Is legal marijuana playing a role in the number of car crashes? An insurance industry study indicates that is so.
The legal definition of "negligence" is the failure of a person or company to behave with the level of care that someone of ordinary prudence would have exercised under the same or similar circumstances. Loosely stated, whether or not someone is negligent depends on the "reasonableness" of the behavior in any given situation.
Driving under the influence of any substance, for example, is negligence, when the level of impairment poses a danger to others on the road (exceeding the level of 0.08 for blood alcohol content, for instance, is the legal threshold for alcohol impairment in many jurisdictions).
With that for context, we have a study from the insurance industry's Highway Loss Data Institute, published last month in June, which claims that in states that have legalized marijuana for recreational use, the risk of motor vehicle crashes has increased. The study ties legal marijuana as a factor in car crashes, based on its analysis of claims filed in 2012-2016.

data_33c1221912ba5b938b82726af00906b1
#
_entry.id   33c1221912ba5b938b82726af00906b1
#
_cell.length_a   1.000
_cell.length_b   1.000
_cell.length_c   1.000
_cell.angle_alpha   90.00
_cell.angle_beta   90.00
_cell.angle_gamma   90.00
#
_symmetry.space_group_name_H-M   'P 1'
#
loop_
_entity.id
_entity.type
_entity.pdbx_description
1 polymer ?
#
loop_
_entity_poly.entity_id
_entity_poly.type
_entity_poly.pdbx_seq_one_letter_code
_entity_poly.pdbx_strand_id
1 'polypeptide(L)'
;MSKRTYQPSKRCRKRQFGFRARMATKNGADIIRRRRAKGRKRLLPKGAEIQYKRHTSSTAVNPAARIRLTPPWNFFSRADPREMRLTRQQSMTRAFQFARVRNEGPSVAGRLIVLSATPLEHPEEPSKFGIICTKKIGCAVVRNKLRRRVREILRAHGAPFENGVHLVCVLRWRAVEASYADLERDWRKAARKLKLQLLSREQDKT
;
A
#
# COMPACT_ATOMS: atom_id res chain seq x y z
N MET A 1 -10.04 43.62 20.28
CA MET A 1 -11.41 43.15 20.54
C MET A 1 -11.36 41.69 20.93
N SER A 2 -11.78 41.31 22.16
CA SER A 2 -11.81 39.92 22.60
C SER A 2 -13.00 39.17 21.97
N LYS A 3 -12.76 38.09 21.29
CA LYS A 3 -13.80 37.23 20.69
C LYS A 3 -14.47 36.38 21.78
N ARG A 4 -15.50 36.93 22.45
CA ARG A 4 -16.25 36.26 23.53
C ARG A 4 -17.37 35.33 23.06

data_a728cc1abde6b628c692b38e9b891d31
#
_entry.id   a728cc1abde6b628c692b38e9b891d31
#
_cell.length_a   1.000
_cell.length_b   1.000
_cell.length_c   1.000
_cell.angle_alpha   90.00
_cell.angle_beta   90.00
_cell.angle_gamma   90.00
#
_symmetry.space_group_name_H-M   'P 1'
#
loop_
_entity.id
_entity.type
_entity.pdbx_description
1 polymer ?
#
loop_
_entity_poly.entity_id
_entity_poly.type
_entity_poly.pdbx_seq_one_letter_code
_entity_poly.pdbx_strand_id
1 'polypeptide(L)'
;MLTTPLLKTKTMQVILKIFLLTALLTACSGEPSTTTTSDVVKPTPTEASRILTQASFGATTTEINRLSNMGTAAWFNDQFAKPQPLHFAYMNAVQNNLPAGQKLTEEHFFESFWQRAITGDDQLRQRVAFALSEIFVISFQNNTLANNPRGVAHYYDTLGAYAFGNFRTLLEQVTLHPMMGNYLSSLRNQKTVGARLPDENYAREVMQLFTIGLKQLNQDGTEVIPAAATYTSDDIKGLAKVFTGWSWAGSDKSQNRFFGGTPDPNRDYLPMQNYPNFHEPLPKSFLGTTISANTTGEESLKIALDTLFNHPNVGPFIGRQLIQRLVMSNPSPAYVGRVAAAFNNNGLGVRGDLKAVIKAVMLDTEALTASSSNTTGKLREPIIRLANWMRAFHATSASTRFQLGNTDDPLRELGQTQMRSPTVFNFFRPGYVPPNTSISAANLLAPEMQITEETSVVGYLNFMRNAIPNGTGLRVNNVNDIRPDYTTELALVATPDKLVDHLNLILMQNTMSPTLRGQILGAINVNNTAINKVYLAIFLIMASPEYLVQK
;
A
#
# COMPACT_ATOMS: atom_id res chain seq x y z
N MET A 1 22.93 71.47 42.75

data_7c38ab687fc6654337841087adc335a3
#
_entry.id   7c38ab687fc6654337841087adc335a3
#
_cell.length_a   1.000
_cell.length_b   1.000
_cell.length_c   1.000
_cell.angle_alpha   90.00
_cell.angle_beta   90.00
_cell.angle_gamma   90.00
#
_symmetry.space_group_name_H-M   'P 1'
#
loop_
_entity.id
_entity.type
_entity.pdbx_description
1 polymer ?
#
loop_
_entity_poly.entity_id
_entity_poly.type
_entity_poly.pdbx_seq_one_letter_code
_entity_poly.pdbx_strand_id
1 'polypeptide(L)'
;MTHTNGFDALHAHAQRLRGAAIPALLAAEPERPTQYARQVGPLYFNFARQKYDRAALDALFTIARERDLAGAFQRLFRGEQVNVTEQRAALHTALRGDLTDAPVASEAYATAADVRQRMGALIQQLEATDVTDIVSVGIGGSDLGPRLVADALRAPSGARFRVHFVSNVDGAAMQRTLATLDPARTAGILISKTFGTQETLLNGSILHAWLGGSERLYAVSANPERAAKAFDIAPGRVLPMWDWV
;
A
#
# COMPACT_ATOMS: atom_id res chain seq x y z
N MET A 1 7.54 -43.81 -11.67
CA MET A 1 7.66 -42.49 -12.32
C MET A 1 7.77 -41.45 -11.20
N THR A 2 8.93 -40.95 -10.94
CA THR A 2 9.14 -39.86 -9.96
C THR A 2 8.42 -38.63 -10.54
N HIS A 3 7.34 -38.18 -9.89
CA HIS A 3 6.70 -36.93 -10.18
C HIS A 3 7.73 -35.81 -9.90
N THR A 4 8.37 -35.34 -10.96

The Associated Press quotes Kenton Brine, the president of an insurance industry group: "It would appear," Brine said, "probably not to anyone's surprise, that the use of marijuana contributes to crashes." The AP also quotes Russ Rader with the Insurance Institute for Highway Safety, who said, "While we have proven countermeasures, proven strategies for reducing alcohol impaired driving, there are a lot of unanswered questions about marijuana and driving."
Yet, as per the AP report provided in the link below, Rader also mentioned that alcohol continues to be one of the biggest concerns in the insurance industry in terms of crashes and claims. This highlights the negligence aspect of crashes and claims - negligence is negligence, no matter what substance is involved.